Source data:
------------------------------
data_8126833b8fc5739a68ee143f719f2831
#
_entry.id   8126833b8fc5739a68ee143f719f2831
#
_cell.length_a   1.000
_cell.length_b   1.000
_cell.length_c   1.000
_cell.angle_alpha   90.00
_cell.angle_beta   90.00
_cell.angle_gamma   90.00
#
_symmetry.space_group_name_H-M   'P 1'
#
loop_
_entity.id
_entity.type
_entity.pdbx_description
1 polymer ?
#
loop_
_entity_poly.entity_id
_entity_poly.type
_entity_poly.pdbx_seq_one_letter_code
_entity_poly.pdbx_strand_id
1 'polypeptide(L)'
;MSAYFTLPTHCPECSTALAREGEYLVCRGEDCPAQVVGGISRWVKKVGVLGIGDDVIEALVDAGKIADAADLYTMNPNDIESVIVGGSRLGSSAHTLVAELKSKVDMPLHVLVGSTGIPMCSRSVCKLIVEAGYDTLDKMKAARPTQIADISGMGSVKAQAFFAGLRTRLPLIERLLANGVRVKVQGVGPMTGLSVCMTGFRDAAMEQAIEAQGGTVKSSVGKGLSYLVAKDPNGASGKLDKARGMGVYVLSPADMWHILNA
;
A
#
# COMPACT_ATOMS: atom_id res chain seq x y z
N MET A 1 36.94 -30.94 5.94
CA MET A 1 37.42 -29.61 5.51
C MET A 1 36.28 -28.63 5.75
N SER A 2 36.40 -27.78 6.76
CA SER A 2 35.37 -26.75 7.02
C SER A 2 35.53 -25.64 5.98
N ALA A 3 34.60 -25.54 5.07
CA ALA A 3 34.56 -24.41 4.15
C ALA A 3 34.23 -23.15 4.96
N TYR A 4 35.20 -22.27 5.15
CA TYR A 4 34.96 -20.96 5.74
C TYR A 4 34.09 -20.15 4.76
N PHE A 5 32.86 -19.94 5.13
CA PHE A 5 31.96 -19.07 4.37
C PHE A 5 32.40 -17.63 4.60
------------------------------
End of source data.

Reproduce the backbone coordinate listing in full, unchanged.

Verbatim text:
data_8126833b8fc5739a68ee143f719f2831
#
_entry.id   8126833b8fc5739a68ee143f719f2831
#
_cell.length_a   1.000
_cell.length_b   1.000
_cell.length_c   1.000
_cell.angle_alpha   90.00
_cell.angle_beta   90.00
_cell.angle_gamma   90.00
#
_symmetry.space_group_name_H-M   'P 1'
#
loop_
_entity.id
_entity.type
_entity.pdbx_description
1 polymer ?
#
loop_
_entity_poly.entity_id
_entity_poly.type
_entity_poly.pdbx_seq_one_letter_code
_entity_poly.pdbx_strand_id
1 'polypeptide(L)'
;MSAYFTLPTHCPECSTALAREGEYLVCRGEDCPAQVVGGISRWVKKVGVLGIGDDVIEALVDAGKIADAADLYTMNPNDIESVIVGGSRLGSSAHTLVAELKSKVDMPLHVLVGSTGIPMCSRSVCKLIVEAGYDTLDKMKAARPTQIADISGMGSVKAQAFFAGLRTRLPLIERLLANGVRVKVQGVGPMTGLSVCMTGFRDAAMEQAIEAQGGTVKSSVGKGLSYLVAKDPNGASGKLDKARGMGVYVLSPADMWHILNA
;
A
#
# COMPACT_ATOMS: atom_id res chain seq x y z
N MET A 1 36.94 -30.94 5.94
CA MET A 1 37.42 -29.61 5.51
C MET A 1 36.28 -28.63 5.75
N SER A 2 36.40 -27.78 6.76
CA SER A 2 35.37 -26.75 7.02
C SER A 2 35.53 -25.64 5.98
N ALA A 3 34.60 -25.54 5.07
CA ALA A 3 34.56 -24.41 4.15
C ALA A 3 34.23 -23.15 4.96
N TYR A 4 35.20 -22.27 5.15
CA TYR A 4 34.96 -20.96 5.74
C TYR A 4 34.09 -20.15 4.76
N PHE A 5 32.86 -19.94 5.13
CA PHE A 5 31.96 -19.07 4.37
C PHE A 5 32.40 -17.63 4.60